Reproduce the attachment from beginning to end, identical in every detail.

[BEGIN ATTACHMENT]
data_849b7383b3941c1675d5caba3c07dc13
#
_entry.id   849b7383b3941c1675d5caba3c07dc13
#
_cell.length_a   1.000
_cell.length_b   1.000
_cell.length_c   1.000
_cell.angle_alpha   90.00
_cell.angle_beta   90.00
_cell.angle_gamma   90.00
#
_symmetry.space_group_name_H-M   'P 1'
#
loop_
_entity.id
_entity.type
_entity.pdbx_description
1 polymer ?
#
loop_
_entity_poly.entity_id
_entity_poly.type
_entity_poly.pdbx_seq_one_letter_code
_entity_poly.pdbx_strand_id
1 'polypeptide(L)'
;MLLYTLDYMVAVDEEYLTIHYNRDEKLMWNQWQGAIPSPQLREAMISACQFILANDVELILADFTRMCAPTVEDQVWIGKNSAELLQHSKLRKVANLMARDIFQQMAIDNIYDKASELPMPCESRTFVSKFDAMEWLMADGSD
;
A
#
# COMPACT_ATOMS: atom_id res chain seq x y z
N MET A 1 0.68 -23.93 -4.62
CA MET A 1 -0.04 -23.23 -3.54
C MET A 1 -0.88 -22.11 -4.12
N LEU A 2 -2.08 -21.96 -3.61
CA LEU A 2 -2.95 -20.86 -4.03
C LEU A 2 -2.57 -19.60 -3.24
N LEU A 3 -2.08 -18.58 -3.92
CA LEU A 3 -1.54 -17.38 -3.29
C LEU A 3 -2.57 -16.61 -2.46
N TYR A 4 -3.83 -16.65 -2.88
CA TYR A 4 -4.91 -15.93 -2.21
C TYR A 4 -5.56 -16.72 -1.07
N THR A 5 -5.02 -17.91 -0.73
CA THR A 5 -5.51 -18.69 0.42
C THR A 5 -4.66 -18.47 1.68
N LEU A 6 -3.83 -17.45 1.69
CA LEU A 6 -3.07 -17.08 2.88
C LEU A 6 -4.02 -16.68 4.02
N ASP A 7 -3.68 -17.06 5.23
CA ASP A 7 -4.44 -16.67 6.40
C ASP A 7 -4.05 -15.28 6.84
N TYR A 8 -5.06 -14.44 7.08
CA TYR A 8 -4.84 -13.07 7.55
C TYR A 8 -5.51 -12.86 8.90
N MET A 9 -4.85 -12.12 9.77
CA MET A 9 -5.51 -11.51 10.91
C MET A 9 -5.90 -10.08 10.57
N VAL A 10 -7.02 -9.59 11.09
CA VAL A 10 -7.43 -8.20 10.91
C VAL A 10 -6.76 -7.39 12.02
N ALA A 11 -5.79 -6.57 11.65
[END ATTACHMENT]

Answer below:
data_849b7383b3941c1675d5caba3c07dc13
#
_entry.id   849b7383b3941c1675d5caba3c07dc13
#
_cell.length_a   1.000
_cell.length_b   1.000
_cell.length_c   1.000
_cell.angle_alpha   90.00
_cell.angle_beta   90.00
_cell.angle_gamma   90.00
#
_symmetry.space_group_name_H-M   'P 1'
#
loop_
_entity.id
_entity.type
_entity.pdbx_description
1 polymer ?
#
loop_
_entity_poly.entity_id
_entity_poly.type
_entity_poly.pdbx_seq_one_letter_code
_entity_poly.pdbx_strand_id
1 'polypeptide(L)'
;MLLYTLDYMVAVDEEYLTIHYNRDEKLMWNQWQGAIPSPQLREAMISACQFILANDVELILADFTRMCAPTVEDQVWIGKNSAELLQHSKLRKVANLMARDIFQQMAIDNIYDKASELPMPCESRTFVSKFDAMEWLMADGSD
;
A
#
# COMPACT_ATOMS: atom_id res chain seq x y z
N MET A 1 0.68 -23.93 -4.62
CA MET A 1 -0.04 -23.23 -3.54
C MET A 1 -0.88 -22.11 -4.12
N LEU A 2 -2.08 -21.96 -3.61
CA LEU A 2 -2.95 -20.86 -4.03
C LEU A 2 -2.57 -19.60 -3.24
N LEU A 3 -2.08 -18.58 -3.92
CA LEU A 3 -1.54 -17.38 -3.29
C LEU A 3 -2.57 -16.61 -2.46
N TYR A 4 -3.83 -16.65 -2.88
CA TYR A 4 -4.91 -15.93 -2.21
C TYR A 4 -5.56 -16.72 -1.07
N THR A 5 -5.02 -17.91 -0.73
CA THR A 5 -5.51 -18.69 0.42
C THR A 5 -4.66 -18.47 1.68
N LEU A 6 -3.83 -17.45 1.69
CA LEU A 6 -3.07 -17.08 2.88
C LEU A 6 -4.02 -16.68 4.02
N ASP A 7 -3.68 -17.06 5.23
CA ASP A 7 -4.44 -16.67 6.40
C ASP A 7 -4.05 -15.28 6.84
N TYR A 8 -5.06 -14.44 7.08
CA TYR A 8 -4.84 -13.07 7.55
C TYR A 8 -5.51 -12.86 8.90
N MET A 9 -4.85 -12.12 9.77
CA MET A 9 -5.51 -11.51 10.91
C MET A 9 -5.90 -10.08 10.57
N VAL A 10 -7.02 -9.59 11.09
CA VAL A 10 -7.43 -8.20 10.91
C VAL A 10 -6.76 -7.39 12.02
N ALA A 11 -5.79 -6.57 11.65